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To what extent GLP-1 has any capacity to enhance oxidative glucose metabolism in the cell is a topic of considerable interest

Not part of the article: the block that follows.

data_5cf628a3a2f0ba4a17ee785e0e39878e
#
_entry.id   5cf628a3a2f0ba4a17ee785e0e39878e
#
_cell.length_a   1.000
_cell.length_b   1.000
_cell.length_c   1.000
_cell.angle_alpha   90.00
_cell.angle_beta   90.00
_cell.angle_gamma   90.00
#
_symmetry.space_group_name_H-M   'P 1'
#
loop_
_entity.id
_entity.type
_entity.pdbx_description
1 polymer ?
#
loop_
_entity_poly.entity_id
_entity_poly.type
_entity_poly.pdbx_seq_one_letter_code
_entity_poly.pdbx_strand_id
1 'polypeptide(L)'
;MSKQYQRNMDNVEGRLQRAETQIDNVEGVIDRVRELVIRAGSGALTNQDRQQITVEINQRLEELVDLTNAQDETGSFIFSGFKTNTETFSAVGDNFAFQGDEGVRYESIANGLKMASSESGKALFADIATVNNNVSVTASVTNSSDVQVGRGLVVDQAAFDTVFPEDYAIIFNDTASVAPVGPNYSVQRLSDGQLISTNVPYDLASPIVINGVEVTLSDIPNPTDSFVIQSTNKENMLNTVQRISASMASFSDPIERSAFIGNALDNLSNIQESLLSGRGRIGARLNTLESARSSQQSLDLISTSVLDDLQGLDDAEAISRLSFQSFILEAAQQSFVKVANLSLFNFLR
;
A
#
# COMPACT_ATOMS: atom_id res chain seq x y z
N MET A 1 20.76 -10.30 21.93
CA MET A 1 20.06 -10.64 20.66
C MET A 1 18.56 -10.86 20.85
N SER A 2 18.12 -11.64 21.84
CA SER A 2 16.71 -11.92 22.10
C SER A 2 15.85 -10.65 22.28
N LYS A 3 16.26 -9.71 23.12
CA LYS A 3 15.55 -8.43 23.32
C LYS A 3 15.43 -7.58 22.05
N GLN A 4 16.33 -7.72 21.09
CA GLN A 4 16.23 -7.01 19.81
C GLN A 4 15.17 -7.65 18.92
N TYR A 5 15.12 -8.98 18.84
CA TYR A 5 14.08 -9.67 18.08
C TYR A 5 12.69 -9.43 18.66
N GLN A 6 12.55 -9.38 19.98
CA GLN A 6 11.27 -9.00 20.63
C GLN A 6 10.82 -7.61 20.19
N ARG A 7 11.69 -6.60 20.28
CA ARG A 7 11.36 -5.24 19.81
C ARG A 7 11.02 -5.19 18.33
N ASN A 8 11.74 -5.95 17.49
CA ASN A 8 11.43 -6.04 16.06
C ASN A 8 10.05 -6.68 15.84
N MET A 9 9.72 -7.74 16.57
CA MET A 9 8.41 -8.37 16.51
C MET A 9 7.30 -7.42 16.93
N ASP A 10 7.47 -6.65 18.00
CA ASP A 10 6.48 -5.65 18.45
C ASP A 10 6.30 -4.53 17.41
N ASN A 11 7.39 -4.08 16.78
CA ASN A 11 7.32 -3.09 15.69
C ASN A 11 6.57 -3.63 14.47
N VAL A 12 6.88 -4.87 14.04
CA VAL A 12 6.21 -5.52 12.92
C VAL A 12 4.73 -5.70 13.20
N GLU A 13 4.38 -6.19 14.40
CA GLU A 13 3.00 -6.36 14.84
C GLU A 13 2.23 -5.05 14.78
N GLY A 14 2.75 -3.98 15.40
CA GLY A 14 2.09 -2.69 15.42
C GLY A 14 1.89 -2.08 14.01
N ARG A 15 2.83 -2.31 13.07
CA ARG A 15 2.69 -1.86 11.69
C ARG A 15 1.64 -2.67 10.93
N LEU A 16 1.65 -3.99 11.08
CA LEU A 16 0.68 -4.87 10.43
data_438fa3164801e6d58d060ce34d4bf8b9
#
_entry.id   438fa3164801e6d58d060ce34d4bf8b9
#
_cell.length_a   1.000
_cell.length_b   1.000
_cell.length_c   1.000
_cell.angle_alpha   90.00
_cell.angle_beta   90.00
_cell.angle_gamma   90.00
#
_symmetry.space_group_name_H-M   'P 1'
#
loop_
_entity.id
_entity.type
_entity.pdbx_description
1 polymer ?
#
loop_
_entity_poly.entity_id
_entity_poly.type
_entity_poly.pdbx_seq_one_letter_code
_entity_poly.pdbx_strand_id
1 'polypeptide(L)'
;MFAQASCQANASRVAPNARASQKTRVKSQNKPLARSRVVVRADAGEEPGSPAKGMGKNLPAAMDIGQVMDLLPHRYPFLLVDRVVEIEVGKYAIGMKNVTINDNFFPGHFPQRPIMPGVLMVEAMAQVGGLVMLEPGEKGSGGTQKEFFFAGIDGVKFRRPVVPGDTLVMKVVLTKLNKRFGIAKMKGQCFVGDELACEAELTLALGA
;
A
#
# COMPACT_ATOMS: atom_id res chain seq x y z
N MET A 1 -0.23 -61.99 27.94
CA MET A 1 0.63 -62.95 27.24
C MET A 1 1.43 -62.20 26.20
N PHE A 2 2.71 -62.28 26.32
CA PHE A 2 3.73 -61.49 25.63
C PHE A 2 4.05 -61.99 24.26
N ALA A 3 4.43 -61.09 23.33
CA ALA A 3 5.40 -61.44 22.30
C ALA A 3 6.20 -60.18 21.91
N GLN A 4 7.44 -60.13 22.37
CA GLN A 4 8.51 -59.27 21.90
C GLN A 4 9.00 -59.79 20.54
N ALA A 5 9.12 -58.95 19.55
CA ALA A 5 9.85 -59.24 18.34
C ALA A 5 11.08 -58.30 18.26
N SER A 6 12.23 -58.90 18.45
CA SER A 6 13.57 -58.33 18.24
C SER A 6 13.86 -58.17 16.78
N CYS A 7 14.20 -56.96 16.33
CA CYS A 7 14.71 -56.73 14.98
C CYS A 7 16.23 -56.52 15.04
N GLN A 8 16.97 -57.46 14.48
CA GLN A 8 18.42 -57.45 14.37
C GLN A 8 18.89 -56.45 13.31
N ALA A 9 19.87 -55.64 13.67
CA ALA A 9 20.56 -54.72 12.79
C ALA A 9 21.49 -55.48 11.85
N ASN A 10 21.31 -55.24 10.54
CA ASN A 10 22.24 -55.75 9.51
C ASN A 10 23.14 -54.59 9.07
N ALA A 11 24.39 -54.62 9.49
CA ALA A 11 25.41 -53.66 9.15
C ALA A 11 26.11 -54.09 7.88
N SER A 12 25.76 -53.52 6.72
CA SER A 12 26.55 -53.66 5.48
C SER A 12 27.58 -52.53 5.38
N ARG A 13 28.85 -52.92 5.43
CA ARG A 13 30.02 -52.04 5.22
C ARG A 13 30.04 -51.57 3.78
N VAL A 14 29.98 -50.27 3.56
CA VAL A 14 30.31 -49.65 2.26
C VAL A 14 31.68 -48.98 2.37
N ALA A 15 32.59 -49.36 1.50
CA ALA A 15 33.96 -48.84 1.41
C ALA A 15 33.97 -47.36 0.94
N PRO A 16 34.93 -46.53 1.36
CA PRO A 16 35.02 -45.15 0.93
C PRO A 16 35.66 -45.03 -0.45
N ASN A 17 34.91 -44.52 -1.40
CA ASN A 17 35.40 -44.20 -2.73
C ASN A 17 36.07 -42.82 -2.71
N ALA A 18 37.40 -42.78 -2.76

To what extent GLP-1 has any capacity to enhance oxidative glucose metabolism in the cell is a topic of considerable interest. intracellular Ca2+ release channels, and Ca2+-dependent exocytosis. We also discuss new evidence that provides a conceptual framework with which to understand why GLP-1R agonists are less likely to induce hypoglycemia when they are administered for the treatment of T2DM. insulin secretagogue actions of sulfonylureas such as tolbutamide. Sulfonylureas do not exert a self-terminating action to stimulate insulin secretion, and for this reason their use involves a risk for hypoglycemia (Knop et al., 2008). Studies of mice demonstrate that in addition to its insulin secretagogue action, GLP-1 acts as a cell growth factor to stimulate insulin gene expression and insulin biosynthesis (Holz and Chepurny, 2003). These studies also demonstrate that GLP-1 stimulates cell proliferation (mitosis) while slowing cell death (apoptosis) (Holz and Chepurny, 2005). Although it remains to be demonstrated that such actions of GLP-1 occur in humans, these findings suggest that long-term administration of a GLP-1R agonist might result in a beneficial increase of cell mass and islet insulin content. The expected outcome would be an increased pancreatic insulin secretory capacity in T2DM patients administered GLP-1R agonists. Such beneficial antidiabetogenic properties are not characteristic of sulfonylureas. It is also important to recognize that glucoregulation under the control of GLP-1 results not simply from its direct action at pancreatic cells. Administered GLP-1R analogs act at pancreatic cells to inhibit glucagon secretion, and this effect is accompanied by a suppression of hepatic glucose production (Hare et al., 2010). Extra-pancreatic actions of GLP-1 lead to a slowing of gastric emptying, a suppression of appetite, and improved cardiovascular performance (Asmar and Holst, Tectorigenin 2010). Such actions of GLP-1 are likely to be mediated not only by its Class II GPCR, but also by a nonconventional pathway activated by metabolites of GLP-1 designated as GLP-1(9C36-amide) (Tomas and Habener, 2010) or GLP-1(28C36-amide) (Tomas et al., 2011). Indeed, speculation has Tectorigenin centered on whether this as-yet-to-be identified nonconventional pathway allows GLP-1 to exert an insulin mimetic action at the liver. It is presently unclear which GLP-1R analogs now in use for the treatment of T2DM have the capacity to exert effects mediated by this non-conventional pathway, and furthermore, it is uncertain whether inhibitors of GLP-1 metabolism exert undesirable side effects as a consequence of their ability to prevent the formation of GLP-1(9C36-amide) and GLP-1(28C36-amide). Therefore, opportunity exists to expand on our present understanding of GLP-1 pharmacology and physiology. 2. GLP-1 based therapies for the treatment of type 2 diabetes One GLP-1-based strategy for the treatment of T2DM involves the subcutaneous administration of GLP-1R agonists such as Byetta (exenatide; a synthetic form of exendin-4) or Victoza (liraglutide), a modified form of GLP-1. Unlike GLP-1, both Byetta and Victoza are resistant to metabolic degradation catalyzed by dipeptidyl peptidase-IV (DPP-IV), and for this reason these compounds exert prolonged insulin secretagogue actions when they are administered subcutaneously. This is significant because the hydrolytic activity of DPP-IV quickly renders endogenous GLP-1 inactive, thereby making it an unsuitable treatment for T2DM (Holst, 2004; Israili, CLEC4M 2009). A second GLP-1-based strategy for the treatment of T2DM involves the administration of DPP-IV inhibitors, compounds that Tectorigenin have an ability to raise levels of circulating GLP-1, while having no direct stimulatory effect on L-cell GLP-1 secretion. Mechanistically, DPP-IV inhibitors prevent the conversion of GLP-1(7C36-amide) to GLP-1(9C36-amide). Such compounds include Januvia (sitagliptin) and Galvus (vildagliptin), both of which are now in use for the treatment of T2DM. As alluded to above, GLP-1(9C36-amide) may have important actions mediated by a non-conventional pathway, and for this reason it could be that that the actions of GLP-1(9C36-amide) would be absent in T2DM patients administered DPP-IV inhibitors. Despite this uncertainty, DPP-IV inhibitors are an attractive therapeutic option due to the fact that these small molecule compounds can be.